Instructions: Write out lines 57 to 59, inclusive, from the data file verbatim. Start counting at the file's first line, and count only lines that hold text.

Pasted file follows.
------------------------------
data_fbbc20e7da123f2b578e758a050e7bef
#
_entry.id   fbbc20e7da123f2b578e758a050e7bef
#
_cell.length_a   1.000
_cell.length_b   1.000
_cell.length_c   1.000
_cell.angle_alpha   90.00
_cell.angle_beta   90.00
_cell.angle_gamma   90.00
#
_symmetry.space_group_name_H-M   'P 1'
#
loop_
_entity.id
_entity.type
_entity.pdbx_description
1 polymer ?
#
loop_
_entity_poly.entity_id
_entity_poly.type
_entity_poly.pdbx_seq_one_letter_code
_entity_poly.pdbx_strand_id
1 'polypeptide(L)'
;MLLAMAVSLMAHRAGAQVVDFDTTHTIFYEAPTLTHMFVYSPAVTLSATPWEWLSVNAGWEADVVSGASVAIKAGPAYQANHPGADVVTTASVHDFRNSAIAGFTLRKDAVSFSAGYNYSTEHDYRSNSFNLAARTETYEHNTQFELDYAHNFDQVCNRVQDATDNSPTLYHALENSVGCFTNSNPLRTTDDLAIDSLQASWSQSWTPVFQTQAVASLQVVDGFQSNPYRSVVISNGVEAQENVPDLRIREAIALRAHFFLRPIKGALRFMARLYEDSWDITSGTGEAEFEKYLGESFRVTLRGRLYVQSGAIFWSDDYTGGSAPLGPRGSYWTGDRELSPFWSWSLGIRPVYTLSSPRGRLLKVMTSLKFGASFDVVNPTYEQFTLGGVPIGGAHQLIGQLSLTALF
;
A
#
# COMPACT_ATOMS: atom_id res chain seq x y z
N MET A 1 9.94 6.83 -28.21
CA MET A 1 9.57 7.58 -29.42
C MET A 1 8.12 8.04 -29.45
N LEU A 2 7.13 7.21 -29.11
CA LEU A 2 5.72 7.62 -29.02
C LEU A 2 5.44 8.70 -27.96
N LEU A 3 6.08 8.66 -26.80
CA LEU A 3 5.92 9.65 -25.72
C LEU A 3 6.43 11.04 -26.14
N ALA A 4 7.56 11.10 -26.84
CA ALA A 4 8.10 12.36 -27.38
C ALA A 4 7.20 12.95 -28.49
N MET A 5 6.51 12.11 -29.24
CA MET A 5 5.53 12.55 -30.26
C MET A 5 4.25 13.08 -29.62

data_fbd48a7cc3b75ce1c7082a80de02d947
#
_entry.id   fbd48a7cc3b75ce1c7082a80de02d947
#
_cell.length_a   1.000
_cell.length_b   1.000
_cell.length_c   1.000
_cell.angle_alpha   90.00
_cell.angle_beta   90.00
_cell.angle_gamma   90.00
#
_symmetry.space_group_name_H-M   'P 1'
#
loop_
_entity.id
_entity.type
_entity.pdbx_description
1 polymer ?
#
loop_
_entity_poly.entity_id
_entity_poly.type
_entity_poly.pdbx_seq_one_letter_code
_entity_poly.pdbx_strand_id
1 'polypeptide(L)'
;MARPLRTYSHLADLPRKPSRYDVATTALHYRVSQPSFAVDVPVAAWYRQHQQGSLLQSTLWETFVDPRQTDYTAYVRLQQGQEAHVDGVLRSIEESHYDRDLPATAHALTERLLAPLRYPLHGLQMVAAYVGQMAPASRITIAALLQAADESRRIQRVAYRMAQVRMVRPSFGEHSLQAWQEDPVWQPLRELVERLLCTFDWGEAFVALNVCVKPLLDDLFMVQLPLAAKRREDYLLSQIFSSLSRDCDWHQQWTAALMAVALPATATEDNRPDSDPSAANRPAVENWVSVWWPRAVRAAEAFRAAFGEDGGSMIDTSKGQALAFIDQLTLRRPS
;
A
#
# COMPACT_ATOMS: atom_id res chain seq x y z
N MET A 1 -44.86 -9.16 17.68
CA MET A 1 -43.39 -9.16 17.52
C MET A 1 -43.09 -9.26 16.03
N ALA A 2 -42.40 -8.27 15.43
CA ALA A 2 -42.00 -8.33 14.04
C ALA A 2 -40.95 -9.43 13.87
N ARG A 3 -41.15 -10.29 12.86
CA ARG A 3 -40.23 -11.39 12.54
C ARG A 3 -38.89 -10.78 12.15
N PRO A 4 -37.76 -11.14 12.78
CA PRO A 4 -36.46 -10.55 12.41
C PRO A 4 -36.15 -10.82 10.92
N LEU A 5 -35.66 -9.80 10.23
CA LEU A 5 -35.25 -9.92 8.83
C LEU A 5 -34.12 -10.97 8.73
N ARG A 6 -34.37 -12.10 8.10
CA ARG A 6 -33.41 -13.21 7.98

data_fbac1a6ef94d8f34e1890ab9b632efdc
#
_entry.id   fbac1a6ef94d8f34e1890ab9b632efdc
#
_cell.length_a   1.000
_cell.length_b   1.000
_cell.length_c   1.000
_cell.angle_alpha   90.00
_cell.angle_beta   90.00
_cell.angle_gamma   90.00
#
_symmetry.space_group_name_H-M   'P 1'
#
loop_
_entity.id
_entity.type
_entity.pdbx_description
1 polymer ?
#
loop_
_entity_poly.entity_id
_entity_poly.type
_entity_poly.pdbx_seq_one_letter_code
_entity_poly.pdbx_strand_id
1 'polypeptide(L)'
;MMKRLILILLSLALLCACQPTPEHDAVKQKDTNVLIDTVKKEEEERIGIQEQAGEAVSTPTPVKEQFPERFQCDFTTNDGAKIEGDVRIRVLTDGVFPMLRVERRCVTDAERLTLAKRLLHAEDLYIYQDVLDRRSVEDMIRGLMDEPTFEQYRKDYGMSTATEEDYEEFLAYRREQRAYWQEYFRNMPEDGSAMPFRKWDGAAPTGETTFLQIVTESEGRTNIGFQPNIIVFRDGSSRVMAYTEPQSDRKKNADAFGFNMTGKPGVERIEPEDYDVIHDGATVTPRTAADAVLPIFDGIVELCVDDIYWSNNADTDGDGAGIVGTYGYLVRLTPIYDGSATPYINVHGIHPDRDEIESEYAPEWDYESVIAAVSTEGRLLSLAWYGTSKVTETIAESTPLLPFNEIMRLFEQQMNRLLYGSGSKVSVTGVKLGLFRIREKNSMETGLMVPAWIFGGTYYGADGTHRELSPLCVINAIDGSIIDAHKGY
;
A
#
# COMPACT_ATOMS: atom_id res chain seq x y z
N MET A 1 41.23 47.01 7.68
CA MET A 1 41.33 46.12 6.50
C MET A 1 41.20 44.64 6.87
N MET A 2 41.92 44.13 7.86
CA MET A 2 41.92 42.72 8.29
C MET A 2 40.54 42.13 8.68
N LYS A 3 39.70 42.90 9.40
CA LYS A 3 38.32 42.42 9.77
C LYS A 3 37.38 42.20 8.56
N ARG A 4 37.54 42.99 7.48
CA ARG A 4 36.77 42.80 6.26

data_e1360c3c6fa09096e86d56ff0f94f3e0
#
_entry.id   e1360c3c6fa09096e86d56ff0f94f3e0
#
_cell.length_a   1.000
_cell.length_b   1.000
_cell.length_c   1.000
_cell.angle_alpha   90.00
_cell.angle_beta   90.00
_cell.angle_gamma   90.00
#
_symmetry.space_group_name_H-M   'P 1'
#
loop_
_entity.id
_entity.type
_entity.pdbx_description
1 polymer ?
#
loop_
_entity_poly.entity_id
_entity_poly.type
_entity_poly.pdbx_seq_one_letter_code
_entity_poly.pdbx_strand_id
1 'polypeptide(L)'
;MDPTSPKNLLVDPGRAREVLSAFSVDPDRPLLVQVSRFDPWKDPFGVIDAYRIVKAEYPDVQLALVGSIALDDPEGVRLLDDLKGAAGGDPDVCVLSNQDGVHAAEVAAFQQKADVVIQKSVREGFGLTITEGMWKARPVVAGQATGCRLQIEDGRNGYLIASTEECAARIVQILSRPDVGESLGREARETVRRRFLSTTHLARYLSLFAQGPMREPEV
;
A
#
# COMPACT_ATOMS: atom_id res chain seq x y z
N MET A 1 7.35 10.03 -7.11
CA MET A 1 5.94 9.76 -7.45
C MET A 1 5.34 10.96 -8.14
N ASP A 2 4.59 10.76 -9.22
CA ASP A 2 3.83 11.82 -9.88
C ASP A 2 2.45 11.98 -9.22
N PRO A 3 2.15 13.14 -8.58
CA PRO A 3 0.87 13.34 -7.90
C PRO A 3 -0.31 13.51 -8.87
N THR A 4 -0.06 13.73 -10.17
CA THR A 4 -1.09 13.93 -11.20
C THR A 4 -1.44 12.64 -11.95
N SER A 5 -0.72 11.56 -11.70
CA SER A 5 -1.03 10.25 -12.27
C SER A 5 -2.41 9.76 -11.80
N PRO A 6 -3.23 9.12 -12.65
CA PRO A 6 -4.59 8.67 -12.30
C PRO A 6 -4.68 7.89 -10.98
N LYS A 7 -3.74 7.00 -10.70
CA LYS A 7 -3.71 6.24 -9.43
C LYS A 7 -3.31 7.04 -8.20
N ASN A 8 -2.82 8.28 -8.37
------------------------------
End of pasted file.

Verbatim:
_symmetry.space_group_name_H-M   'P 1'
#
loop_